Here’s how a pressure regulator controls the incoming and outgoing flow of water:

  1. Water flows from the source to the inlet of the pressure regulator.
  2. Water maneuvers around a fixed seat and into the throttling system.
  3. Water navigates through the T-stem and presses up against a diaphragm mounted on a spring.
  4. The spring adapts according to the incoming PSI. The higher the incoming PSI, the more compressed the spring, and the more controlled the outgoing water flow.
  5. The outgoing water is a constant PSI regulated by the balancing act between the spring and the diaphragm.

Buying & Installing A Pressure Regulator

Drip irrigation systems and pressure regulators may seem intimidating, but they’re easier to handle than you think. If you’re a newbie to the drip irrigation club, a drip irrigation kit might be your safest, least expensive bet. Costing anywhere between $30 and $60, most drip kits include the basics: tubing, emitters, stakes, and the pressure regulator adjusted for that system.

The cost of pressure regulators is mostly contingent on the material versus the manufacturer. Plastic regulators are less costly than the brass models, often as much as 75% less. It’s important to note that a regulator’s material has no bearing on its function.

This is a picture of peach colored flowers in a narrow bed next to a stone walkway.

Pressure regulators are cake to install. Before you buy a regulator, verify that you check the max inlet pressure listed on the manufacturer’s label. The max inlet pressure will probably be significantly higher than the pressure from your water source, but double-checking is double caring. Depending on the manufacturer, you’ll be able to install the pressure regulator by screwing it directly onto your garden hose and tubing.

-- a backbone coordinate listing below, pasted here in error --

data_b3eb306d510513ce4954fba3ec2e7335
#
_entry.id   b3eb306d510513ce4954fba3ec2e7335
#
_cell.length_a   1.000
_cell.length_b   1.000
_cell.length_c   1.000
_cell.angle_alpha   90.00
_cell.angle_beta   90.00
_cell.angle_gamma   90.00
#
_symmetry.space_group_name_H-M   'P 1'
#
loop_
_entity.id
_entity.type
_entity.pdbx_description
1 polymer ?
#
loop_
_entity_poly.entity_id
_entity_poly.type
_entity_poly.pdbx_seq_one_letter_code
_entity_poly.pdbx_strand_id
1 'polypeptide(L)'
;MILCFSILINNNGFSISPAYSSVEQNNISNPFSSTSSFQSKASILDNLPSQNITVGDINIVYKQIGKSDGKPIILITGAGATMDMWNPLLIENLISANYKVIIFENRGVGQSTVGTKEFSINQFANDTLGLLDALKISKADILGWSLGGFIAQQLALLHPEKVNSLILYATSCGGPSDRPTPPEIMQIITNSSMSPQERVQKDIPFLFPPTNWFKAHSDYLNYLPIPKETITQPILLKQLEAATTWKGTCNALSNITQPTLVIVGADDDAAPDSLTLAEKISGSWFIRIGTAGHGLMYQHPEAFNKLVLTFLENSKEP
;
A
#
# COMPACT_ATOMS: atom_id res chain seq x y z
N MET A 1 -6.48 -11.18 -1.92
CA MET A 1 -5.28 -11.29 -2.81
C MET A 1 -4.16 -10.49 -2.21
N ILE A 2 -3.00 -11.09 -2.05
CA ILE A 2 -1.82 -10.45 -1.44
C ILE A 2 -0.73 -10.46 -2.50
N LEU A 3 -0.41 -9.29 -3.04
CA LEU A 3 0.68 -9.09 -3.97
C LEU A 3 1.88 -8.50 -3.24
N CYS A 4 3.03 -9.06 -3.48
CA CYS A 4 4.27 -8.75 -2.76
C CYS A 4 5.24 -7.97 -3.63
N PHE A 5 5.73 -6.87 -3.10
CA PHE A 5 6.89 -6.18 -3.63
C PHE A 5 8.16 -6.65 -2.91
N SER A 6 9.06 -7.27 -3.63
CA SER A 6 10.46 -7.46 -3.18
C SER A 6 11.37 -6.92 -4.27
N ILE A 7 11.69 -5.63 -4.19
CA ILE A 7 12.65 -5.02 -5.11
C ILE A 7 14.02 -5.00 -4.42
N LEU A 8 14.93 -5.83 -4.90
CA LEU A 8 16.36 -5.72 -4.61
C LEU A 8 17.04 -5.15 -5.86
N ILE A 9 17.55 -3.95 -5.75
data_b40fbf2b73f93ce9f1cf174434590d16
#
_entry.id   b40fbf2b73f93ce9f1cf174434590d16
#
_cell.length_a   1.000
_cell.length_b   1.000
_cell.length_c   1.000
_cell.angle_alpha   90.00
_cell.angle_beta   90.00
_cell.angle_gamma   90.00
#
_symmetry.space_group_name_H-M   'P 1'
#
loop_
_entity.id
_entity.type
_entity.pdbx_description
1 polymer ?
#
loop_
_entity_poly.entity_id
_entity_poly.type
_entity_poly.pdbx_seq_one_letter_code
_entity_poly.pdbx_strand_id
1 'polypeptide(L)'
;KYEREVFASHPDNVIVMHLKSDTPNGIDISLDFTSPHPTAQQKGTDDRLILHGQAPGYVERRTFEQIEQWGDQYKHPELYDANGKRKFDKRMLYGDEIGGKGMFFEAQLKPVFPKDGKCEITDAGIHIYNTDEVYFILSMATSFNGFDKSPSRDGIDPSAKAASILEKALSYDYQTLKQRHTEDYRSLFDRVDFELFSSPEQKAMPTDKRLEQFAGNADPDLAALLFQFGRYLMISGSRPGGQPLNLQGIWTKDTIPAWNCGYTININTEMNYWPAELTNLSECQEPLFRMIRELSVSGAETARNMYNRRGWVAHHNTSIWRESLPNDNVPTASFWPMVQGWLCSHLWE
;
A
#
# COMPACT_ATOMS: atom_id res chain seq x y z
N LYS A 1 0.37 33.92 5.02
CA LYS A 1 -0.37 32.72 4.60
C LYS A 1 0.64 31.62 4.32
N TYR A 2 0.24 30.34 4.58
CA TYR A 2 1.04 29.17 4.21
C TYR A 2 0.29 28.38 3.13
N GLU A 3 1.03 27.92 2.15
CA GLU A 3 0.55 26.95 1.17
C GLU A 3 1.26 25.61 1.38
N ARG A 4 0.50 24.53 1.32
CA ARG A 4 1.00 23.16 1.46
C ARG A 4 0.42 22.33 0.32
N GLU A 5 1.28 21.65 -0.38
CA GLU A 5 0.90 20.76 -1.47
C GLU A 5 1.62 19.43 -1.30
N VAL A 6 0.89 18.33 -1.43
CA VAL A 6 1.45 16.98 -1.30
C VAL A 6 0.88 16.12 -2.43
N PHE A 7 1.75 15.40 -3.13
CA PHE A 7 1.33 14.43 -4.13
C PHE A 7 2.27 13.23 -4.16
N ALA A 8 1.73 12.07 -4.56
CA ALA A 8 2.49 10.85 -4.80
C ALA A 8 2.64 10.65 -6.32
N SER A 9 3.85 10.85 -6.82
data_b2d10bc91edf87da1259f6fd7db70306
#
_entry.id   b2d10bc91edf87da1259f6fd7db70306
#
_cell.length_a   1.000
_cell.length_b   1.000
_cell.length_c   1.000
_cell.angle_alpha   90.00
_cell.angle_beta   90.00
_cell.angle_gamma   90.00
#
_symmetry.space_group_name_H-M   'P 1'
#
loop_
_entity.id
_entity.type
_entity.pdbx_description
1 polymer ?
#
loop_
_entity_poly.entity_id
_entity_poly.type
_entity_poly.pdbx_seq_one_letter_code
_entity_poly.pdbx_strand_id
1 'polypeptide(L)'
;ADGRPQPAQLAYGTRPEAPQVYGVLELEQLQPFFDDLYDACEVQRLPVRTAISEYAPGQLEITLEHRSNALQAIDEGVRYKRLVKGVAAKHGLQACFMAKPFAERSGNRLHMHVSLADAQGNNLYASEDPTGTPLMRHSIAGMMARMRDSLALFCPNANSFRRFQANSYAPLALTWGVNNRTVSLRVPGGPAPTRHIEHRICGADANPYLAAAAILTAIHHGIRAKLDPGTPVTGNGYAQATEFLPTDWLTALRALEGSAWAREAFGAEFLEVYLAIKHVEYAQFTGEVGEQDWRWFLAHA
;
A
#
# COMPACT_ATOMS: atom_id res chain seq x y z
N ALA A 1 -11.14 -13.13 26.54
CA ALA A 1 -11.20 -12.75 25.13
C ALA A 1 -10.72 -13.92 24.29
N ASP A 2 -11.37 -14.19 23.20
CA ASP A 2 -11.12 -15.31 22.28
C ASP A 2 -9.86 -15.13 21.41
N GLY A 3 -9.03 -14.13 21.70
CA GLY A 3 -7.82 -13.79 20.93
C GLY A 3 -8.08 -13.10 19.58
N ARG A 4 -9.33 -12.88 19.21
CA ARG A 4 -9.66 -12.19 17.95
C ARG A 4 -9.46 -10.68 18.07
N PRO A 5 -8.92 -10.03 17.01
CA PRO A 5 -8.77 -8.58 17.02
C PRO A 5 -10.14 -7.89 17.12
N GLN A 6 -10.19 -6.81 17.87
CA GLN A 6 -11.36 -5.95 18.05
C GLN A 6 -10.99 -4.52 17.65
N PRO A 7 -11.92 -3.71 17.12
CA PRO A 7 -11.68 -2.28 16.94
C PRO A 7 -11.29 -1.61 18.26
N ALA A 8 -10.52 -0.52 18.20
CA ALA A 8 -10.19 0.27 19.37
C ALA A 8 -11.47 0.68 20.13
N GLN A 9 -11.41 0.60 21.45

For more insight into drip irrigation systems or advice on which drip irrigation kit is right for you, feel free to contact our highly-trained customer service team at Sprinkler Warehouse.


Do I need a pressure regulator?

In short, yes. Drip irrigation systems are designed to run under low water pressure. If your irrigation system experiences high pressure, it may lead to leaking and thereby irregular water flow.

Where is the pressure regulator installed?

Drip irrigation pressure regulators are not rated for constant pressure so they must be placed on the outflow side of any timers or valves in your system.

How do I choose the right pressure regulator?

Each type of emitter has an optimal operating pressure range. We recommend 25 PSI regulators in most drip systems as most parts are optimally suited to work at 25 PSI. When using the thin-walled drip tape in your system we recommend the maximum 15 PSI regulator to extend the life of your drip tape.